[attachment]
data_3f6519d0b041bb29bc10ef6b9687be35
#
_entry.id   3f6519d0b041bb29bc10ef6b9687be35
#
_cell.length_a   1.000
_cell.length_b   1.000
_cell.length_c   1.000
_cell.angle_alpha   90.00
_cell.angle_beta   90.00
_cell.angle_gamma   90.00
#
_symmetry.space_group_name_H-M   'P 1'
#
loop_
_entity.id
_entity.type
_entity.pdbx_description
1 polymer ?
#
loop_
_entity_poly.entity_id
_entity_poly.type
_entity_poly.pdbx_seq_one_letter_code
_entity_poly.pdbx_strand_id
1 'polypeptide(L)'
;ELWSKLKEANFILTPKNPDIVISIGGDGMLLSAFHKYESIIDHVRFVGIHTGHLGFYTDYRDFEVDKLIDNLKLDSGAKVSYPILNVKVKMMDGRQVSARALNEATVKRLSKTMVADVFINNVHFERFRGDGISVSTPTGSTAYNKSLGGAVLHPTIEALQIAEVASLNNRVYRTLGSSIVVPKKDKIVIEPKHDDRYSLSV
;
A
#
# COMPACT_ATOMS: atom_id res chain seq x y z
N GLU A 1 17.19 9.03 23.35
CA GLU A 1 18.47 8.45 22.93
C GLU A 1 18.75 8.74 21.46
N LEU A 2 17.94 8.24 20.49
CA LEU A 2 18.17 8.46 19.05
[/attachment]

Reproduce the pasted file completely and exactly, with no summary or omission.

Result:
data_3f6519d0b041bb29bc10ef6b9687be35
#
_entry.id   3f6519d0b041bb29bc10ef6b9687be35
#
_cell.length_a   1.000
_cell.length_b   1.000
_cell.length_c   1.000
_cell.angle_alpha   90.00
_cell.angle_beta   90.00
_cell.angle_gamma   90.00
#
_symmetry.space_group_name_H-M   'P 1'
#
loop_
_entity.id
_entity.type
_entity.pdbx_description
1 polymer ?
#
loop_
_entity_poly.entity_id
_entity_poly.type
_entity_poly.pdbx_seq_one_letter_code
_entity_poly.pdbx_strand_id
1 'polypeptide(L)'
;ELWSKLKEANFILTPKNPDIVISIGGDGMLLSAFHKYESIIDHVRFVGIHTGHLGFYTDYRDFEVDKLIDNLKLDSGAKVSYPILNVKVKMMDGRQVSARALNEATVKRLSKTMVADVFINNVHFERFRGDGISVSTPTGSTAYNKSLGGAVLHPTIEALQIAEVASLNNRVYRTLGSSIVVPKKDKIVIEPKHDDRYSLSV
;
A
#
# COMPACT_ATOMS: atom_id res chain seq x y z
N GLU A 1 17.19 9.03 23.35
CA GLU A 1 18.47 8.45 22.93
C GLU A 1 18.75 8.74 21.46
N LEU A 2 17.94 8.24 20.49
CA LEU A 2 18.17 8.46 19.05